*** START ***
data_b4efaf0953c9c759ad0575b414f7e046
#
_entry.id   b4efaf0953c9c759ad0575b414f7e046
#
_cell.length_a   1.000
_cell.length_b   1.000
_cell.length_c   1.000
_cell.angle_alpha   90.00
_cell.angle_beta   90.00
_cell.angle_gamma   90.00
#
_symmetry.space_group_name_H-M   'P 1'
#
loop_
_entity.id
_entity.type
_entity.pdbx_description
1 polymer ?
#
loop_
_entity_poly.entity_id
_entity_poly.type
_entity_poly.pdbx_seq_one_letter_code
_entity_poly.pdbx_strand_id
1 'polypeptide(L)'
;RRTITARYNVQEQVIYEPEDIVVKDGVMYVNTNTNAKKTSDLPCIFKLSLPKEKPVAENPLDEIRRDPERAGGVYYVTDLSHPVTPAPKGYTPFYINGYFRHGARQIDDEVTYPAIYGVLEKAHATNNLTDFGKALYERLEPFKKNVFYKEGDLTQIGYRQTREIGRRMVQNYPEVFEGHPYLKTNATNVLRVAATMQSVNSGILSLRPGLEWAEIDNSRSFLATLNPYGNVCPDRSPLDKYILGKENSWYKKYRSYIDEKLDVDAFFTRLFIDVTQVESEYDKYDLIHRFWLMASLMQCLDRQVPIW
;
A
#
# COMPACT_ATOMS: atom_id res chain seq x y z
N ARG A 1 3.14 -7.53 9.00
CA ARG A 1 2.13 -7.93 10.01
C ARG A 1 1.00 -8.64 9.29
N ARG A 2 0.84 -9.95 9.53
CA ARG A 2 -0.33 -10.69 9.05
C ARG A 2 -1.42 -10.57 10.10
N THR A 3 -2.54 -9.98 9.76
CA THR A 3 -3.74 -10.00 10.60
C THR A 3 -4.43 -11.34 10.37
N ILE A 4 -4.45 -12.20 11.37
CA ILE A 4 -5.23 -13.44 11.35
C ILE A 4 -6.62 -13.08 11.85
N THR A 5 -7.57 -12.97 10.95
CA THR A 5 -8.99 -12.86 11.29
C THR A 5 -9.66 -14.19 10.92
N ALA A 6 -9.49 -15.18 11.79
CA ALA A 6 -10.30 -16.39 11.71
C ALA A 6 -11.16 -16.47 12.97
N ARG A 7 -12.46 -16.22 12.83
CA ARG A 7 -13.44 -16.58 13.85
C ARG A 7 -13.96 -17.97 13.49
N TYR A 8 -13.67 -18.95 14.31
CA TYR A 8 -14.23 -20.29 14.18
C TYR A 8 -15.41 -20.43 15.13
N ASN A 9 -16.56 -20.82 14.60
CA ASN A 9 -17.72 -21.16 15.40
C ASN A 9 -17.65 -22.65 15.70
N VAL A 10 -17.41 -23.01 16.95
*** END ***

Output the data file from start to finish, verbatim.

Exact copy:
data_b4efaf0953c9c759ad0575b414f7e046
#
_entry.id   b4efaf0953c9c759ad0575b414f7e046
#
_cell.length_a   1.000
_cell.length_b   1.000
_cell.length_c   1.000
_cell.angle_alpha   90.00
_cell.angle_beta   90.00
_cell.angle_gamma   90.00
#
_symmetry.space_group_name_H-M   'P 1'
#
loop_
_entity.id
_entity.type
_entity.pdbx_description
1 polymer ?
#
loop_
_entity_poly.entity_id
_entity_poly.type
_entity_poly.pdbx_seq_one_letter_code
_entity_poly.pdbx_strand_id
1 'polypeptide(L)'
;RRTITARYNVQEQVIYEPEDIVVKDGVMYVNTNTNAKKTSDLPCIFKLSLPKEKPVAENPLDEIRRDPERAGGVYYVTDLSHPVTPAPKGYTPFYINGYFRHGARQIDDEVTYPAIYGVLEKAHATNNLTDFGKALYERLEPFKKNVFYKEGDLTQIGYRQTREIGRRMVQNYPEVFEGHPYLKTNATNVLRVAATMQSVNSGILSLRPGLEWAEIDNSRSFLATLNPYGNVCPDRSPLDKYILGKENSWYKKYRSYIDEKLDVDAFFTRLFIDVTQVESEYDKYDLIHRFWLMASLMQCLDRQVPIW
;
A
#
# COMPACT_ATOMS: atom_id res chain seq x y z
N ARG A 1 3.14 -7.53 9.00
CA ARG A 1 2.13 -7.93 10.01
C ARG A 1 1.00 -8.64 9.29
N ARG A 2 0.84 -9.95 9.53
CA ARG A 2 -0.33 -10.69 9.05
C ARG A 2 -1.42 -10.57 10.10
N THR A 3 -2.54 -9.98 9.76
CA THR A 3 -3.74 -10.00 10.60
C THR A 3 -4.43 -11.34 10.37
N ILE A 4 -4.45 -12.20 11.37
CA ILE A 4 -5.23 -13.44 11.35
C ILE A 4 -6.62 -13.08 11.85
N THR A 5 -7.57 -12.97 10.95
CA THR A 5 -8.99 -12.86 11.29
C THR A 5 -9.66 -14.19 10.92
N ALA A 6 -9.49 -15.18 11.79
CA ALA A 6 -10.30 -16.39 11.71
C ALA A 6 -11.16 -16.47 12.97
N ARG A 7 -12.46 -16.22 12.83
CA ARG A 7 -13.44 -16.58 13.85
C ARG A 7 -13.96 -17.97 13.49
N TYR A 8 -13.67 -18.95 14.31
CA TYR A 8 -14.23 -20.29 14.18
C TYR A 8 -15.41 -20.43 15.13
N ASN A 9 -16.56 -20.82 14.60
CA ASN A 9 -17.72 -21.16 15.40
C ASN A 9 -17.65 -22.65 15.70
N VAL A 10 -17.41 -23.01 16.95